Anger Rises After Teen Drug Overdose

Left unconscious for 12 hours after party
The Rev. Walter Silva Thompson Jr. made closing comments to a large group of East Hampton High School parents who gathered in the basement of the Calvary Baptist Church on Tuesday to discuss the explosion of drug use among students. T.E. McMorrow

More than 60 parents of East Hampton High School students gathered at Calvary Baptist Church in East Hampton on Tuesday night to voice their unhappiness over what they see as a runaway explosion of drug use at the school, and to search for answers.

The meeting was triggered in large part by an apparent drug overdose during what parents called a “rave” party at a house on Neck Path in Springs at which alcohol and a variety of drugs were said to have been passed around. Christine Moran, the mother of the victim, Jordan Johnson, 18, a former student at the school, said her son was not treated for about 12 hours after he passed out, until a call went out to police on the morning of Jan. 30. Mr. Johnson suffered at least one stroke while he was unconscious. Doctors feared for his life, and inserted a breathing tube.

He has made great progress since then, Ms. Moran said during a phone interview Tuesday. It is hoped that after six months to a year of rehabilitation, he will regain full use of his arms and legs, she said. He was scheduled to be moved to the Rusk Institute of Rehabilitation yesterday. “I want to thank everyone for their prayers and support,” she said.

Those in attendance at Tuesday night’s session, which was led by two parents, Kim Jones and Bobbi Edwards, were clearly angry. “Let us come together. What can we do, in our homes and outside of our homes, to fight against drug addiction, these pill parties, binge drinking, and risky behavior?” Ms. Jones asked the room at the start of the 90-minute meeting. A Bonac graduate and a credentialed alcohol-abuse counselor specializing in drug prevention, she told the audience that young people today are taking a dizzying array of drugs. “Kids are always trying to find something new,” she said.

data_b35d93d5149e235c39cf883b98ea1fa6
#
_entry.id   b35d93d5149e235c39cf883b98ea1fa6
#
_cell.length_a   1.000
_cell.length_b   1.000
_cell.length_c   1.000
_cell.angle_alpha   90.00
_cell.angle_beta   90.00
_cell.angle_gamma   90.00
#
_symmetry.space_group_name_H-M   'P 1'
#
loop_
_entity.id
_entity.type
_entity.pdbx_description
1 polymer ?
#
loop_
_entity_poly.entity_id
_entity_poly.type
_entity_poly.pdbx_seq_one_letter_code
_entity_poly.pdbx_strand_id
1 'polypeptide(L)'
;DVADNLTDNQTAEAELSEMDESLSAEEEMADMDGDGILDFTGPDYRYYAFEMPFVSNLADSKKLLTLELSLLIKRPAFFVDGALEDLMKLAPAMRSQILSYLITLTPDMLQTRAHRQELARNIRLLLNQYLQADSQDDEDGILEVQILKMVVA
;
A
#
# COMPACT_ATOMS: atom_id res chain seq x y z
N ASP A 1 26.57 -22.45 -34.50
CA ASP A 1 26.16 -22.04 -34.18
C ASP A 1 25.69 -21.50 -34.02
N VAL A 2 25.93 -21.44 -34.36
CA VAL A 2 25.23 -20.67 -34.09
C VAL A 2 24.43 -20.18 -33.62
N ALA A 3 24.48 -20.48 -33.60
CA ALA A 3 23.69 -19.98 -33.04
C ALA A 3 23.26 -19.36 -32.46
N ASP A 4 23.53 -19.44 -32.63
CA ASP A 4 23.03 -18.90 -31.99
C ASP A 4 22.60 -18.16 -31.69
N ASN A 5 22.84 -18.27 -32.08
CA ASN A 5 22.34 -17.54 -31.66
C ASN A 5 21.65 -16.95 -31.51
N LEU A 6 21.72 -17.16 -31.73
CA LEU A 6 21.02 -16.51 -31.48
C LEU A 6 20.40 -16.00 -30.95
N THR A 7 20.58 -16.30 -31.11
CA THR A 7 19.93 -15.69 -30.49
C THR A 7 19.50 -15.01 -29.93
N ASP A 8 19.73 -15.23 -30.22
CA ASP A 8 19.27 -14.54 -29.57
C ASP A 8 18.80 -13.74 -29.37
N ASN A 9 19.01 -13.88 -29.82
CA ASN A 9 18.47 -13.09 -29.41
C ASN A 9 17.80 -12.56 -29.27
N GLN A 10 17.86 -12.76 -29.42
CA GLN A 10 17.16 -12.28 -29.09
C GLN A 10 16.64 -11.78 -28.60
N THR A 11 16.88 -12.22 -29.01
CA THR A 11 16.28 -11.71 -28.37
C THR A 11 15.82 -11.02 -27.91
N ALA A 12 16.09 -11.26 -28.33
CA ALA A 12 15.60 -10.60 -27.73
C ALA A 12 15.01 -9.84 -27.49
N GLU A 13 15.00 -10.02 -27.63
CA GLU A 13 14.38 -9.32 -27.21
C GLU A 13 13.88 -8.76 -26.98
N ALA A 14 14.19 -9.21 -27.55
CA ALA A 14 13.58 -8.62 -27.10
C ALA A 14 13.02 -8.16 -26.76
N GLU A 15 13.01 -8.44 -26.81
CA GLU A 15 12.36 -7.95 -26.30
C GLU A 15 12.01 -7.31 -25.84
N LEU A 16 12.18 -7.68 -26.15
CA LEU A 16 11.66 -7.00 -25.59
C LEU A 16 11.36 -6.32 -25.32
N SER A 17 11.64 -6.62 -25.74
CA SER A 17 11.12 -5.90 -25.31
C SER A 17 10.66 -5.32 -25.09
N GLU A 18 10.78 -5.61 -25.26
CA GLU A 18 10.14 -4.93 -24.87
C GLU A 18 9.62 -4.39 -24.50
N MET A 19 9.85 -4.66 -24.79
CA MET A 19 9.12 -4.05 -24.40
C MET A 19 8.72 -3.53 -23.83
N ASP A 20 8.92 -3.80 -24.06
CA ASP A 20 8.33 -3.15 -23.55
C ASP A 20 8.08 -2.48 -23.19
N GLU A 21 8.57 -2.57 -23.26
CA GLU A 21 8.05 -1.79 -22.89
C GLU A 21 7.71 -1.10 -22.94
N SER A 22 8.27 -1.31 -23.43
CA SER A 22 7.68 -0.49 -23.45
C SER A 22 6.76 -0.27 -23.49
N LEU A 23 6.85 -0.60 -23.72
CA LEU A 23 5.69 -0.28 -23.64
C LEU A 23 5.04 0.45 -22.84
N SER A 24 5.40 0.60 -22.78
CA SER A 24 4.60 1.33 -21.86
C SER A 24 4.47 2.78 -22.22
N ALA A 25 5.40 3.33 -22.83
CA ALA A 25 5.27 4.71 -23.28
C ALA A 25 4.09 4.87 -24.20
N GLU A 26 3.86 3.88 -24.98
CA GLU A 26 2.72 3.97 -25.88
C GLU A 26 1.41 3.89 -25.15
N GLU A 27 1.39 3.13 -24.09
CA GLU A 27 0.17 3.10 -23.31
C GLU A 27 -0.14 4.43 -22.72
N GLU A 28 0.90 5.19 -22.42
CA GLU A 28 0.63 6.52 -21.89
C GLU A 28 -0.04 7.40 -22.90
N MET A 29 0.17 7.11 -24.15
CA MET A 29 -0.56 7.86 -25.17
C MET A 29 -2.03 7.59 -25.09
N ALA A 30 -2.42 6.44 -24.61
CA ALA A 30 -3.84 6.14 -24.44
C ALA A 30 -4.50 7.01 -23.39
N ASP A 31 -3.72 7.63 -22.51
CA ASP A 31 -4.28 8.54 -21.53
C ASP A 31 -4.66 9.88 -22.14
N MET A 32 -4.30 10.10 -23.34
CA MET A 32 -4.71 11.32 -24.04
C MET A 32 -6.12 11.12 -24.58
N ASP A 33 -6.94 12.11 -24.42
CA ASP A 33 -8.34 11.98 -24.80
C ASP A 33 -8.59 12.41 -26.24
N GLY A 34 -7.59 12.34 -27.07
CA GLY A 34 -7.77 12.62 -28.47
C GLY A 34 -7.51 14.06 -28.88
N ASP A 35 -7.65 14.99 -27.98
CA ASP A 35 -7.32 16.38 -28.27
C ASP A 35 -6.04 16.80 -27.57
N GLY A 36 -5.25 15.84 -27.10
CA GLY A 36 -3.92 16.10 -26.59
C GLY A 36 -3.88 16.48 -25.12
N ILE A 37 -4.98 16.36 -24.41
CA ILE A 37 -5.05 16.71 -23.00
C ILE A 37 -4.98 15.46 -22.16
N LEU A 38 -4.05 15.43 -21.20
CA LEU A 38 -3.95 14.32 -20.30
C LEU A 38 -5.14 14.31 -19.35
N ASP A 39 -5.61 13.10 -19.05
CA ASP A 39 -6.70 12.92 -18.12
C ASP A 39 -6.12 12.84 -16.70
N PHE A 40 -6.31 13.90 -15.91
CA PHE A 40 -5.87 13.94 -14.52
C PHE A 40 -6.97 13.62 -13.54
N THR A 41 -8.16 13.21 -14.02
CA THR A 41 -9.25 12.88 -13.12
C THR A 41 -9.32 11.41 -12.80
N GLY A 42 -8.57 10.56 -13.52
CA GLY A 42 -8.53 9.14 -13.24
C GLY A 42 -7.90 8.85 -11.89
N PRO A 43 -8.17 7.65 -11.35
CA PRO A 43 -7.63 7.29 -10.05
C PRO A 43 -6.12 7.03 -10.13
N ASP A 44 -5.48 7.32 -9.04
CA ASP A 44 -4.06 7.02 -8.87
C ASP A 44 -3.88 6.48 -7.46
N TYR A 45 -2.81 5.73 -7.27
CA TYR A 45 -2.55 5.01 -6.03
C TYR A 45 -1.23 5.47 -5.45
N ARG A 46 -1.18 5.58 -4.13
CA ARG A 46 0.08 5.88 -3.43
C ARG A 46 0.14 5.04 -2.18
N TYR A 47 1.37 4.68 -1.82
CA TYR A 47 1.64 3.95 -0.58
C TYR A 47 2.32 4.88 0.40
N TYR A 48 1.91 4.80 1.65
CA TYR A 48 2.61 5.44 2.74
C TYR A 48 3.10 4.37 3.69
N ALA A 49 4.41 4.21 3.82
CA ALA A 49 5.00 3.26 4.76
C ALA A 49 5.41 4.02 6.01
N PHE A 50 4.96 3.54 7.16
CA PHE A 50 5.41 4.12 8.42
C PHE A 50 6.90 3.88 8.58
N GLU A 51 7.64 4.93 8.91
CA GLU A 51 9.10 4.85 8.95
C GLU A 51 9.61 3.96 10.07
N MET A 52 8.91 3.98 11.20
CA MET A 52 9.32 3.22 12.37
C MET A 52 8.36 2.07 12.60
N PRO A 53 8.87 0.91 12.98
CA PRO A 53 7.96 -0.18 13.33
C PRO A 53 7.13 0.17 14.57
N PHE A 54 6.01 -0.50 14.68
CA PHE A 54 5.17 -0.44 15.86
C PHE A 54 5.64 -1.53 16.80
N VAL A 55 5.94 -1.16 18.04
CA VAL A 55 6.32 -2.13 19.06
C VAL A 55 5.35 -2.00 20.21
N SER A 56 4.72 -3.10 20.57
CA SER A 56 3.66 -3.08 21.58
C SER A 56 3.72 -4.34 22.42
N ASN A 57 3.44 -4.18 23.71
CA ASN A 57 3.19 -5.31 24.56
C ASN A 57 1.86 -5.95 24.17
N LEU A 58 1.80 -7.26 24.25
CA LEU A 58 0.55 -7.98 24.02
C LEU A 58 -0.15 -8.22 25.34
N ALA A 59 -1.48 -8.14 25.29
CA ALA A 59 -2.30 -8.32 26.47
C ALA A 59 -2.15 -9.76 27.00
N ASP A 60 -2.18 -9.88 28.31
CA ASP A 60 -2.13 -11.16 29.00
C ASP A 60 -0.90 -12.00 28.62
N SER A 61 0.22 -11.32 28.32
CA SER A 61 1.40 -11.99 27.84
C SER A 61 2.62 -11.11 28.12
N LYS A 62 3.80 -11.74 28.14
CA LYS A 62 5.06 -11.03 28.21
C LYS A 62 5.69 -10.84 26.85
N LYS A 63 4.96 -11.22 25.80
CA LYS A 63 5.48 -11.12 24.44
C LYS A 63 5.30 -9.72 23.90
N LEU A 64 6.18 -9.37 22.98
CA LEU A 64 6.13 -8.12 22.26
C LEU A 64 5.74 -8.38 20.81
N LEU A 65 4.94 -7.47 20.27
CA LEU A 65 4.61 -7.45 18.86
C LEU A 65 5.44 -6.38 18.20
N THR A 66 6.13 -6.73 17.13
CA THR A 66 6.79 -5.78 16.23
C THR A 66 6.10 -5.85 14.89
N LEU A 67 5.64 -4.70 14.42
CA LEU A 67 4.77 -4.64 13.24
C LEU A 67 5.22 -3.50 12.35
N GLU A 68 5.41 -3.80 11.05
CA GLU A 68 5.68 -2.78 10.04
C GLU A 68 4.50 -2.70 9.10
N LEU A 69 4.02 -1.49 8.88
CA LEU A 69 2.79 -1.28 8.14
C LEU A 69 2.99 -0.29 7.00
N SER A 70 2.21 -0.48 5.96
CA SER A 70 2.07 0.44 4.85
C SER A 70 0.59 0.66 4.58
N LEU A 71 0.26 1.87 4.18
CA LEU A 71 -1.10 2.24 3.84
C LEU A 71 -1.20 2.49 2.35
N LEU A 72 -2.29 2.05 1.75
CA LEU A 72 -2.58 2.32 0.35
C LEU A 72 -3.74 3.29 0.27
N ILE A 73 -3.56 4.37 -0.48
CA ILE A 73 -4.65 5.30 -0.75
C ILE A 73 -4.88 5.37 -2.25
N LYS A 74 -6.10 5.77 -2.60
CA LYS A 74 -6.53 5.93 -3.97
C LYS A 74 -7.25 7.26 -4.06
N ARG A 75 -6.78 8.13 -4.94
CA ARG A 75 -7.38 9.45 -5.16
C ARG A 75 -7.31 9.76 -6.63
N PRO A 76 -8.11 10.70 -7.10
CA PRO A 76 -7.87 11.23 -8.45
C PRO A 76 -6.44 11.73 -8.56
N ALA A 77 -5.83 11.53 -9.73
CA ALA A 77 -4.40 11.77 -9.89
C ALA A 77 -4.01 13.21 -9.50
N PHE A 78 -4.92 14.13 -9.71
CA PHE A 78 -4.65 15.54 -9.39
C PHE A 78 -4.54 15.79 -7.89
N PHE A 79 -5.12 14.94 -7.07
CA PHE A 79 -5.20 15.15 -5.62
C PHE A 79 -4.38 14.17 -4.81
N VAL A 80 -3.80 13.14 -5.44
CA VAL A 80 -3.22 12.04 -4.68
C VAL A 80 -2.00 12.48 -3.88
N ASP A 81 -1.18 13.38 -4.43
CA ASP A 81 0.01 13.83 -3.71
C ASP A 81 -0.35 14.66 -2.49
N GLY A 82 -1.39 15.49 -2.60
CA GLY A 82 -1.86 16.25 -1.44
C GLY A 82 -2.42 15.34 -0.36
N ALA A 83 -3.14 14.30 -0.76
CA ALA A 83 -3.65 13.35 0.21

Several parents claimed that teens were taking drugs openly in classrooms with teachers looking the other way, and not just in class. “All of a sudden, they have to go to the bathroom,” said a woman who said she works at the school. “You would be surprised about the teachers who see and don’t see.”

Some people suggested that teachers be trained in the administration of Narcan, which reverses the effects of an opiate overdose.

Many parents said class size was an issue. “You’re not allowed to babysit more than five kids at a time,” one mother said, pointing out that some teachers have to deal with classes of 40, without an aide in the room.

Mostly, parents were looking for hard answers. “About 10 years ago, my neighborhood did a community watch program,” one mother said. “We can do that. Bring it back. It used to work. It might stop some of the house parties.” The neighbors met with police, she said, and were trained in what to watch for.

“One of the reasons we are doing this is for us parents to bounce ideas off each other,” Ms. Edwards said, adding that she does random drug testing in her own home and has strict rules about language and behavior.